As you might remember from my "Extra Curricular Crackdown," I don't over-schedule the kids. We're a family of six now, and if we treat each child like an only child (like when our oldest, Sam, did every baby class offered in town) then we will all lose our minds.
When it comes to whether or not to sign up for an activity, I'm relaxed and reasonable. I'm all for our kids trying new things, but I don't sign them up for classes and teams with the fear that our lives will collapse into worthlessness if we're not attempting the same frenzied schedule as everyone else.
Here's where I get considerably LESS reasonable: I feel a sense of dread and panic if I cannot attend Sam's soccer and baseball games. Okay, exaggeration. I'm fine if I'm not the one there, but it's not an overstatement to say that I arrange the entire week around making sure that someone is there (such as Bryan or one of Sam's grandparents). I haven't had a scheduling conflict so far, but with four kids, there's no question that day will arrive.
I'm lucky that Sam has only played on teams in the summer so far. (We have yet to find a school-year league that doesn't play on Saturdays, the Jewish Sabbath.) I'm also lucky that Rebecca (5) wants nothing to do with playing on a team as of now. Elissa is only 3. And although baby Nate obviously can't play on a team yet or star in a recital, his early bedtime presents a huge obstacle to Sam's evenings games.
Bryan thinks I'm acting crazy and has what he considers the perfect solution. I should drop Sam off at the field then bring the other three kids home so Nate can settle in his crib. (Nate is truly a wreck by 6pm.) Bryan, who works about 40 minutes from the field when there's traffic, says he'll get there by the end of the game to collect Sam. This, Bryan says, is what happens in most families where the kids play sports.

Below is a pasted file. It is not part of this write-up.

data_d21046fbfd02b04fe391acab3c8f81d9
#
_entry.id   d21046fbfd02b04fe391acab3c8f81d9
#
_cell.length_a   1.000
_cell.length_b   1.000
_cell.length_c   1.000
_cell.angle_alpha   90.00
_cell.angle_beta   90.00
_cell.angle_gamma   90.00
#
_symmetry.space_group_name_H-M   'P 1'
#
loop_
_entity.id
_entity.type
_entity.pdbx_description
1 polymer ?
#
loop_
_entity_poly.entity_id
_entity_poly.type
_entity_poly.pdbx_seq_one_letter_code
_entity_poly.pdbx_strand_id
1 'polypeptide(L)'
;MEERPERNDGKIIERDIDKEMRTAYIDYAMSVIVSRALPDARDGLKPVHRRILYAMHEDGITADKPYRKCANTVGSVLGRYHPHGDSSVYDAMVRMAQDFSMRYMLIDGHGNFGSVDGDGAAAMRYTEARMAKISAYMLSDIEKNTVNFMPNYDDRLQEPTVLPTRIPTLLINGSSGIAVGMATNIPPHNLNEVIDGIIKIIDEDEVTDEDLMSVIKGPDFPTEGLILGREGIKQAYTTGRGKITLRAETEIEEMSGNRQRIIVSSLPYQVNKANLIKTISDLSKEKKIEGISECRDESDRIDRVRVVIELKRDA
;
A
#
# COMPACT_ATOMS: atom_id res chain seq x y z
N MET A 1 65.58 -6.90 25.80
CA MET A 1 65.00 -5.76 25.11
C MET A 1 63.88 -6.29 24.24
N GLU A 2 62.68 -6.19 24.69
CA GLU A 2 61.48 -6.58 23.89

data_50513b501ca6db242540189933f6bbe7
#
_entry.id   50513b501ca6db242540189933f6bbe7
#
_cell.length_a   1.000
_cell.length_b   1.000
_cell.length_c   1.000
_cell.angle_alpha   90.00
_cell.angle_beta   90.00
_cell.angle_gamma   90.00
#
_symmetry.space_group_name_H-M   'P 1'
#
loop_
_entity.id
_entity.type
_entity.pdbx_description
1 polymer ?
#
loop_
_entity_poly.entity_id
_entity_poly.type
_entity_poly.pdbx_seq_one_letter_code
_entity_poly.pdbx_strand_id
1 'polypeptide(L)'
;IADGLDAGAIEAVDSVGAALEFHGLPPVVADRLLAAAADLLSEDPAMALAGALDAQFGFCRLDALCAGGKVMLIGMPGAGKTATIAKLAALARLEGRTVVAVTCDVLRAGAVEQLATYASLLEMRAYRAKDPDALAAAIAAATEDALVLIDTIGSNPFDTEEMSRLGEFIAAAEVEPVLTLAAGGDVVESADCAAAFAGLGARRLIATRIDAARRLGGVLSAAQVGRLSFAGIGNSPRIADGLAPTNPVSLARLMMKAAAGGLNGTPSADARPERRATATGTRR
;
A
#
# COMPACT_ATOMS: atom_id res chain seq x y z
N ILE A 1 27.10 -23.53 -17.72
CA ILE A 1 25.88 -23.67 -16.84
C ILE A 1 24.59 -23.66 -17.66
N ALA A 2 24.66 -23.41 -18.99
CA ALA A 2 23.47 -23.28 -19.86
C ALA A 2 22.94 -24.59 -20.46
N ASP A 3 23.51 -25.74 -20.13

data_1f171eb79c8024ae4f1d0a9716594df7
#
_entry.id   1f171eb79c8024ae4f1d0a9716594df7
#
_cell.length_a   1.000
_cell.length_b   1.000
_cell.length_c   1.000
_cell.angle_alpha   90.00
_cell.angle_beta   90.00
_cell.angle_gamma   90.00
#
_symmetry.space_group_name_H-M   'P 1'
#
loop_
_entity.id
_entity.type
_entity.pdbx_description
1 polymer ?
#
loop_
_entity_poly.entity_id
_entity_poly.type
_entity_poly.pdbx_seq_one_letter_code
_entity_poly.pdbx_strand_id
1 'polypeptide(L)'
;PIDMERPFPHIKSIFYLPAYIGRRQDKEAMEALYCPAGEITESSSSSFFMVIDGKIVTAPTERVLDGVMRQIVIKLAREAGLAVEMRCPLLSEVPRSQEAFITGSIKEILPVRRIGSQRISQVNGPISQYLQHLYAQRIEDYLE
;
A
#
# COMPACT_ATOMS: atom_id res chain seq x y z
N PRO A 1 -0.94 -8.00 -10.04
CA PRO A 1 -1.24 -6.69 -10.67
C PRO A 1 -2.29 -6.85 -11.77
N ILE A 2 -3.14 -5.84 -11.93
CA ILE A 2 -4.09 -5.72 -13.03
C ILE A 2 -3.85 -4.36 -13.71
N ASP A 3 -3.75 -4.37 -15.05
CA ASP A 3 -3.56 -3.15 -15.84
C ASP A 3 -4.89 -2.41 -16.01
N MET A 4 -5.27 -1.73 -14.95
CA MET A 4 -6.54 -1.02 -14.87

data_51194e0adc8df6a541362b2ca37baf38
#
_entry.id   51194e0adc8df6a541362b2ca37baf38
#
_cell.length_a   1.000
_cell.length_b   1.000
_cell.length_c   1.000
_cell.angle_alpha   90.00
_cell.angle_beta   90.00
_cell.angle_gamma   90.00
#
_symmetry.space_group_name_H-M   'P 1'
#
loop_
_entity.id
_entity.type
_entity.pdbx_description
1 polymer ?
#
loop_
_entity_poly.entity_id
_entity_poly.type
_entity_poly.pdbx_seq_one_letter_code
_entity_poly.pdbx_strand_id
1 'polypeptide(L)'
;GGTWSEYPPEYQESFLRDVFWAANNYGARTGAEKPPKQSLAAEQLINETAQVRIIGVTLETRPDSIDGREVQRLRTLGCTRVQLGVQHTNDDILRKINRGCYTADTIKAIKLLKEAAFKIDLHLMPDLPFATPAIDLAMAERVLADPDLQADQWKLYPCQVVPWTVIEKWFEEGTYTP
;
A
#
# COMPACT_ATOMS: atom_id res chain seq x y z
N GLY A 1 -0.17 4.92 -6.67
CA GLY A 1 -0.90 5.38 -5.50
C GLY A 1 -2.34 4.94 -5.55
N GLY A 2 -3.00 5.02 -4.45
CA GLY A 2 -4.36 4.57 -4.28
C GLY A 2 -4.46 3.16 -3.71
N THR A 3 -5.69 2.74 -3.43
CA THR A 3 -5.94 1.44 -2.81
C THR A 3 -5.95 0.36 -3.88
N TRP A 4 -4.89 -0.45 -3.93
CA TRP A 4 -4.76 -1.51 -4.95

"But then nobody will be there to watch him for most of the game," I say every time.
Bryan doesn't understand the problem. He insists that back in the day when he played sports, he played for the love of the game, not for the "audience."
The thought of Sam looking over at the sideline and seeing nobody there specifically for him makes me shudder. Many of these kids have parents who both work; still, one of the parents manages to get there.
I realize that what I'm calling a "problem" would be laughable to anyone with real problems like not being able to feed their children. Furthermore, my attitude about this whole thing goes against EVERY one of my parenting principles. I do not believe in raising kids to feel they're the center of the universe. I applauded when I saw the video from the high school graduation ceremony where the commencement speaker spent twelve minutes giving the seniors an excellent explanation of this: Despite what you've been led to believe by your parents for most of your lives, you are not, in fact, special. It was brilliant. (Take the time to watch it. It's incredible.)
Still, I can't get over the idea of Sam being at his games "alone." So basically I've ignored Bryan's plan and hired my neighbor who is home from college for the summer to watch the other three kids on the two nights a week that Sam has games. This is getting pricey. Plus, she's not always available.
Will Sam survive if he plays for 30 minutes without one of his parents or grandparents there?
Yes. Of course Sam will survive. Would he rather have someone from his family there every time? Yes, he would, but I know in my heart that bending the needs of the rest of the family to make sure Sam has us in attendance for the entire game is absolute insanity. Certainly it's not a schedule we can maintain once the other kids get into sports and other activities.
I know this, so why can't I stop making sure he's never without a personal cheering section?
I look forward to your opinions and guidance.
A version of this post originally appeared on http://ninabadzin.com.
HuffPost Parents offers a daily dose of personal stories, helpful advice and comedic takes on what it’s like to raise kids today. Learn more